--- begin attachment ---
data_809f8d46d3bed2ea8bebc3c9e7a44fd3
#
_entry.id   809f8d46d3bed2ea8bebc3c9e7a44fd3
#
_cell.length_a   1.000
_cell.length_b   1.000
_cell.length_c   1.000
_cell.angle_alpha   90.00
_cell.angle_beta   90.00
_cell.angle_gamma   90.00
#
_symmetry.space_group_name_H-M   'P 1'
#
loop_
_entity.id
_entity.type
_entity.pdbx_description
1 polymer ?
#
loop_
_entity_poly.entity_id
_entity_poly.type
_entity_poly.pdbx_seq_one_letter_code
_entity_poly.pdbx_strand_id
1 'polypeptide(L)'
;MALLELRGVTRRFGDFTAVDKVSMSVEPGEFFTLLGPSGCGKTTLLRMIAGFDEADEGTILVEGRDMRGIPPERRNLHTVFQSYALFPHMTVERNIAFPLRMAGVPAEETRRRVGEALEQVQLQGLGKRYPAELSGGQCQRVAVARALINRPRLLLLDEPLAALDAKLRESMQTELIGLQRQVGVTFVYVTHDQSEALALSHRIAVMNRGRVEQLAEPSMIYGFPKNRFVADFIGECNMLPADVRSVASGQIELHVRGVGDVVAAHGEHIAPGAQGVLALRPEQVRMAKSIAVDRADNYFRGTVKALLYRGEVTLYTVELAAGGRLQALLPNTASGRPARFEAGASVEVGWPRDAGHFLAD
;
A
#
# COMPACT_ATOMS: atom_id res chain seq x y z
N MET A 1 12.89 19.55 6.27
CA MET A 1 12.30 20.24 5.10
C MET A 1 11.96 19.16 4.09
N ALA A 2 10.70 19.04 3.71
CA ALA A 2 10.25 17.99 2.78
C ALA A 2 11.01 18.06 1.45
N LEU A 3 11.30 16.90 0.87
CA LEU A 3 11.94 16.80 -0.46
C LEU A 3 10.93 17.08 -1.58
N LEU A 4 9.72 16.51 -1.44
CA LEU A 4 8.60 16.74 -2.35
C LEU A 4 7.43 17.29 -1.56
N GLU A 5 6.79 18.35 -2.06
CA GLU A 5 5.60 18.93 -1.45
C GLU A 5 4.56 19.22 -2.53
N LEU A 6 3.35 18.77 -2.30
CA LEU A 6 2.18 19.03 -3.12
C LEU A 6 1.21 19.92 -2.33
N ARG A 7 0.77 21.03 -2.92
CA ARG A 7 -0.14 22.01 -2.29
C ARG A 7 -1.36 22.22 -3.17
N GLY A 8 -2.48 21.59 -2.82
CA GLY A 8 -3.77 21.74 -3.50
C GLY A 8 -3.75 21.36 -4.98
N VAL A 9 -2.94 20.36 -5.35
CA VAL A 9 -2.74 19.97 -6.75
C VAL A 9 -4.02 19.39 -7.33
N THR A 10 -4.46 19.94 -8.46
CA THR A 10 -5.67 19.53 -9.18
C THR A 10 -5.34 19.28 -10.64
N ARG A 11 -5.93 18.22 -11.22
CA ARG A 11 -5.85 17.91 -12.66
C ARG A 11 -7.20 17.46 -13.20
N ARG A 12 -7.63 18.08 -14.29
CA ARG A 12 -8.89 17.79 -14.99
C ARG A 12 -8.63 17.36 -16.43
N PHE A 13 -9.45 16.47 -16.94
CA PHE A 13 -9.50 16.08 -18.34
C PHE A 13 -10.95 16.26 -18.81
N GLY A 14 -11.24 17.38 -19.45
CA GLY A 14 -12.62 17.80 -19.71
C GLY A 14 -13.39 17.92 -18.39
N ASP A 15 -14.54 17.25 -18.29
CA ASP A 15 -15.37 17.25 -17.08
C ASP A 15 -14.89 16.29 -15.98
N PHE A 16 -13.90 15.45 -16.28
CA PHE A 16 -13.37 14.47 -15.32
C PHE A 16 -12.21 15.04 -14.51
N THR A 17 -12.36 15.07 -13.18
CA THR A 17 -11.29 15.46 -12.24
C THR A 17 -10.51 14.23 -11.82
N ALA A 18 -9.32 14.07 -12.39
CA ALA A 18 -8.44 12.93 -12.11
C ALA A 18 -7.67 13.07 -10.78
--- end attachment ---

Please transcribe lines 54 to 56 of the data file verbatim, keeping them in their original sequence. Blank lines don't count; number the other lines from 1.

C GLY A 8 -3.75 21.36 -4.98
N VAL A 9 -2.94 20.36 -5.35
CA VAL A 9 -2.74 19.97 -6.75